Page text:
22. A man has appeared in court accused of sparking a bomb scare in Newcastle city centre after a fake device was allegedly found in a supermarket. Tesco on Clayton Street, Newcastle , was evacuated on January 15 after a "mobile phone with wires to a battery pack" was found on a shelf. James McDonnell, 53, of Appleby Gardens, Gateshead, appeared at Bedlington Magistrates' Court on February 11 charged with the offence. He is also accused of stealing £160 worth of whisky. Mr McDonnell pleaded not guilty to the bomb hoax matter and did not enter a plea to the theft charge. He will appear at Newcastle Crown Court on March 12.
  23. Tributes have been paid to Holywell councillor Bernard Pidcock MBE, who died at the weekend.
  24. An £8 billion black hole by 2025 could swallow up popular - but discretionary - council services, local government leaders have warned. Just to stand still and deliver the same services currently being provided today - which have already been significantly cut in the last decade - the Local Government Association (LGA) estimates that councils would need an additional £8billion more than they are expected to have by 2024-25. The organisation has launched a campaign to influence the forthcoming Spending Review by warning about the growing risk to vital local services if the Government does not take action to secure the financial sustainability of councils. But the LGA also said that, with the right funding and powers, councils can continue to lead their local areas, improve residents' lives, reduce demand for public services and save money for the taxpayer. Between 2010 and 2020, councils will have lost almost 60p out of every £1 the Government had provided for services. The LGA's chairman, Lord Porter, a Conservative, said: "The money local government has to provide vital services is running out fast and huge uncertainty remains about how councils will pay for services into the next decade and beyond.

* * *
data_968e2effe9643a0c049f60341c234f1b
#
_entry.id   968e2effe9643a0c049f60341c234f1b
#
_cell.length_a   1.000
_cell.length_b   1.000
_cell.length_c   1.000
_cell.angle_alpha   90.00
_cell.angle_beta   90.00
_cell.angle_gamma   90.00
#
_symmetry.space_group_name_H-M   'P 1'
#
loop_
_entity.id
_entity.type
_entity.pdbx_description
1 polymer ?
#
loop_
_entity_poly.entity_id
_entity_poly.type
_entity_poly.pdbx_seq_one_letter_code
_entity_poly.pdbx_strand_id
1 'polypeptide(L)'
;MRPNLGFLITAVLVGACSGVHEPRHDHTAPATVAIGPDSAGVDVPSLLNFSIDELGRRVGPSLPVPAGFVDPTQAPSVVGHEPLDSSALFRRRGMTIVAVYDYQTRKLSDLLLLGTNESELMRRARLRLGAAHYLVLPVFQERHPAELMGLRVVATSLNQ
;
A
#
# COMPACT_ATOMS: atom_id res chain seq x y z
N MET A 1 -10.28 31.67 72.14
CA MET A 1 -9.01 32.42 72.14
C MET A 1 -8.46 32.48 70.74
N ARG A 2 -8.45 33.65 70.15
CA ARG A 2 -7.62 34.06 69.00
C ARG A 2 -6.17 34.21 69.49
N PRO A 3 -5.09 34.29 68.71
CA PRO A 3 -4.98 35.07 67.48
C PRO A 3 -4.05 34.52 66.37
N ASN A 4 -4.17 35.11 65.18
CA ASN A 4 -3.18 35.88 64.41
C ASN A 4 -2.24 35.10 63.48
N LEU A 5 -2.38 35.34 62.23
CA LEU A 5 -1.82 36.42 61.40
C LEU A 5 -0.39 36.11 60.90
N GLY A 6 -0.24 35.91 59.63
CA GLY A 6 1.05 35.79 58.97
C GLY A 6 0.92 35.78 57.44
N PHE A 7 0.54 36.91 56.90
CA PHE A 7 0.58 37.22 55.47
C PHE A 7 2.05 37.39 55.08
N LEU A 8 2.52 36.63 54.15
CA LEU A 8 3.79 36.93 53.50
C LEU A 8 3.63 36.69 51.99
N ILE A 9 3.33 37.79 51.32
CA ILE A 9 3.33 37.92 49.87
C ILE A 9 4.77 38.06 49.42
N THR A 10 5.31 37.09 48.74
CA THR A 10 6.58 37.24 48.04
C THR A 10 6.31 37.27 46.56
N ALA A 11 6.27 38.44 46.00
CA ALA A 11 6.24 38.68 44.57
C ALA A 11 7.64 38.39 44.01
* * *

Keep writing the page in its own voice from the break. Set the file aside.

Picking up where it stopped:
25. Police are searching for a missing man who may have travelled to Scotland. Andrew Malcolm, 46, was last seen on Bolam Place, Bedlington on Tuesday February 5 and officers are becoming increasingly concerned for his welfare. It is believed that he may have travelled to the Dumfries and Galloway area and anyone with information is urged to get in touch. A spokesperson for Northumbria Police said: "Officers are growing increasingly concerned for his welfare and are keen to make sure he is fit & well. "Andrew is described as white, of stocky build with a bald head. He was last seen wearing a navy blue T-shirt, black jeans, a black hoodie and black Timberland boots. "‪It is believed he may have travelled to the Dumfries and Galloway area of Scotland.